Anyone who stores rust-prone instruments knows that even in temperature-controlled air spaces rust can form on uncoated steel. Since rust requires water, this suggests that water will condense out of air onto surfaces even above its dewpoint.

How is surface condensation of water above the dew point characterized and quantified?

Or is "condensation" not the right term for this? There does seem to be a non-linear relationship between relative humidity and the observed effects of that airborne moisture on exposed solids.

  • $\begingroup$ Water vapour is always in the air and so water molecules will come into contact with any and all surfaces. These will form your rust. You will have to keep the humidity in your room very , very low to prevent this; or rather to make the reaction rate so low that it can be ignored. Temperature controlled does not necessarily mean humidity controlled. $\endgroup$ – porphyrin Dec 3 '16 at 16:06
  • $\begingroup$ Right, and what I want to see is the relationship between relative humidity and this "reactive contact rate." Note that temperature controlled in this case means that relative humidity never exceeds 65%, and that no tools or surfaces are ever colder than their surrounding air. $\endgroup$ – feetwet Dec 3 '16 at 19:26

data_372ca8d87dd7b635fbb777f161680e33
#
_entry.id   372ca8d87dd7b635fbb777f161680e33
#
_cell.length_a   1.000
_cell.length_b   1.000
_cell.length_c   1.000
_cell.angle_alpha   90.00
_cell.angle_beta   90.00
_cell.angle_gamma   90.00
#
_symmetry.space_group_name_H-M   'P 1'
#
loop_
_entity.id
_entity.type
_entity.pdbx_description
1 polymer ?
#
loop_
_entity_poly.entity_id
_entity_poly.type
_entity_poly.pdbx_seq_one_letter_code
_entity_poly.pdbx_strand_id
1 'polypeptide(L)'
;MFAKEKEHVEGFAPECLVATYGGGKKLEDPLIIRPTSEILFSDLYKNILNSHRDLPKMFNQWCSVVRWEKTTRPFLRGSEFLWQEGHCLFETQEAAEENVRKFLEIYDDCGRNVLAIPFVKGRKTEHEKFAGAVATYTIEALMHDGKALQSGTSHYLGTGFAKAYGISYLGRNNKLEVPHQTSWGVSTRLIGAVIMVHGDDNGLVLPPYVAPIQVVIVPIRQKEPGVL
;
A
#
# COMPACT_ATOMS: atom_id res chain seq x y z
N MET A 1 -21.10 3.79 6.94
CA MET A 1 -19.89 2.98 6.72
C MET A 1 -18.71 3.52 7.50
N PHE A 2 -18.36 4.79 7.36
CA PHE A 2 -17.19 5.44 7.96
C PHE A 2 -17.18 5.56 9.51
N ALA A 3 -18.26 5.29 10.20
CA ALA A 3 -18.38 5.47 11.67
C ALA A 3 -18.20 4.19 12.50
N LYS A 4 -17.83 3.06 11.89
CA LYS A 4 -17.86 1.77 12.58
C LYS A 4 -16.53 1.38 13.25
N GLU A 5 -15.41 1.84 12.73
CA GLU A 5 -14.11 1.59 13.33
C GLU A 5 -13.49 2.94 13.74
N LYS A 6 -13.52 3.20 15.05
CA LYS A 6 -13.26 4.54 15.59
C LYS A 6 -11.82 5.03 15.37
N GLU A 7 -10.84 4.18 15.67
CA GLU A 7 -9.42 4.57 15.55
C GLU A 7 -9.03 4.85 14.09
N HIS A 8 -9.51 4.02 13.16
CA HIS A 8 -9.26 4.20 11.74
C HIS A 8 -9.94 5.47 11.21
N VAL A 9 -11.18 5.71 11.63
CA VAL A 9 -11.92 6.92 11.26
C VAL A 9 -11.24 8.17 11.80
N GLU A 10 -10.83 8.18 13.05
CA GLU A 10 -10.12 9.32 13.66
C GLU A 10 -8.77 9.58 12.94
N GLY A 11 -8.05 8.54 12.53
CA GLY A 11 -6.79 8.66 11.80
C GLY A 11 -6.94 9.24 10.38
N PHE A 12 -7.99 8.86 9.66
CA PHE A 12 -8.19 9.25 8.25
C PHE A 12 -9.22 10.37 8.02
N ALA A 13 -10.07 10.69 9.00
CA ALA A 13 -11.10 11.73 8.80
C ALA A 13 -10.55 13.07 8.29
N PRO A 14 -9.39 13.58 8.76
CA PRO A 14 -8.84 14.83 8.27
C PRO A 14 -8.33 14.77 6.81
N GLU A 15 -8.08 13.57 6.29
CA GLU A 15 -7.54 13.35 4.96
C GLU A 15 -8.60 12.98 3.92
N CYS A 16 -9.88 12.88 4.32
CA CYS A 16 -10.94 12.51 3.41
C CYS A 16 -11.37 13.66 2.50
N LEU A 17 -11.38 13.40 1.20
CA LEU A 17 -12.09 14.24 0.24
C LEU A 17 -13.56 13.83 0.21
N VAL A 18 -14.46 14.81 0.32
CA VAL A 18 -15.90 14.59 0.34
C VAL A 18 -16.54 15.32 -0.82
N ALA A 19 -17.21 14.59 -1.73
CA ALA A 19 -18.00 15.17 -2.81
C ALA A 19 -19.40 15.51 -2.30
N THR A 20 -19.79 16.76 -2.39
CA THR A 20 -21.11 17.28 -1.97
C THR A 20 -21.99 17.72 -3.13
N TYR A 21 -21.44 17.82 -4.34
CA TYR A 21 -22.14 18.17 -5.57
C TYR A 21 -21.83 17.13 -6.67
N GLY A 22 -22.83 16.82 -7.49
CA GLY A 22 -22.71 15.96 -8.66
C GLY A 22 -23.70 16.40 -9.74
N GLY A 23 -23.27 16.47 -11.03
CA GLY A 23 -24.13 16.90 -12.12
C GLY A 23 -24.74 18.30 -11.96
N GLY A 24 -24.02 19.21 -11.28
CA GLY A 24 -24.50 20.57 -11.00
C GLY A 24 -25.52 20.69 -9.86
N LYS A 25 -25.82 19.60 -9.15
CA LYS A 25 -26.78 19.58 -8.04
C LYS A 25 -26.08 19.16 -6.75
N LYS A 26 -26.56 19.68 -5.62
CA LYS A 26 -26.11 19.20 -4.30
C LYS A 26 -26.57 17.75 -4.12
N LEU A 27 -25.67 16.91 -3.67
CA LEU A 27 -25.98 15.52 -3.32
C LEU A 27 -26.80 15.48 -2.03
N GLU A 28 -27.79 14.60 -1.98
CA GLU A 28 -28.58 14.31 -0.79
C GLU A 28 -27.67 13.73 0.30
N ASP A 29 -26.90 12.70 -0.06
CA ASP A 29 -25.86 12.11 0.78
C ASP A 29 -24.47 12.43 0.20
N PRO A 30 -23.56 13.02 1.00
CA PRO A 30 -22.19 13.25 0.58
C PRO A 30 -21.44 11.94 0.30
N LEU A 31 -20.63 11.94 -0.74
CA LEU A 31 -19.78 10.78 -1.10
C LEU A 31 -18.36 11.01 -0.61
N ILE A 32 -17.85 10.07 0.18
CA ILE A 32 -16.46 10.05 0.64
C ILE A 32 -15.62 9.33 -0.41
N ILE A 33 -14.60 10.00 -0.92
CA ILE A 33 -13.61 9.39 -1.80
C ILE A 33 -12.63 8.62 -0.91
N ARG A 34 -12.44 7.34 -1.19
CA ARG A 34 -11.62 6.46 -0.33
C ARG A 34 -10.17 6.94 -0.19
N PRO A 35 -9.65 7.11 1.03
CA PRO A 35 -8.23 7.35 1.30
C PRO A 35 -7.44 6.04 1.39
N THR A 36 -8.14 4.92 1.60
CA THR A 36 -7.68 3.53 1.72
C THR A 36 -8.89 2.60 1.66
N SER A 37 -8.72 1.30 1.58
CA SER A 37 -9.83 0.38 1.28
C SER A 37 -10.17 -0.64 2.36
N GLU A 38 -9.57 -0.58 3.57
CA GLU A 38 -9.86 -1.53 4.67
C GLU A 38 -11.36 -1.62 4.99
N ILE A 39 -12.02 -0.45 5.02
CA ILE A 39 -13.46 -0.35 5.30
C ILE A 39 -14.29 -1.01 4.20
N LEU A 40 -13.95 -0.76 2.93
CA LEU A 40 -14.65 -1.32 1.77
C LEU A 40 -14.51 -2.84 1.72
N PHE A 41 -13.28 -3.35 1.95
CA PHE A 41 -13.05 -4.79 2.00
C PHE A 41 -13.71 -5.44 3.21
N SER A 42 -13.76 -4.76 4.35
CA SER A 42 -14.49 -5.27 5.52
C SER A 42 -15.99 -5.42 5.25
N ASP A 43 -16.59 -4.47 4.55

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    $\begingroup$ At 65% relative humidity approx 1% by weight of the air is water vapour; this is a lot. Even if surface is not colder than air the water vapour is still coming into contact with it just as the air does. One way to keep the surface clean is obviously to to remove all water vapour, another way is to heat it so that there is thermal gradient between it and the surroundings. I have kept hydroscopic crystals perfect in this way for years. $\endgroup$ – porphyrin Dec 3 '16 at 23:43
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    $\begingroup$ @porphyrin , isn't it necessary to have at least a small liquid layer present for some of the steps in the oxidation mechanism, like $\ce{4 Fe^{2+} + O2 → 4 Fe^{3+} + 2 O^{2−}}$? (This Wikipedia article) I do suspect that you can get enough of an adsorbed layer of water for this to happen at relative humidities below 100% though. $\endgroup$ – airhuff Feb 27 '17 at 20:19
  • $\begingroup$ @airhuff which is why heating is probably best if all the water cannot be removed. $\endgroup$ – porphyrin Feb 27 '17 at 20:43

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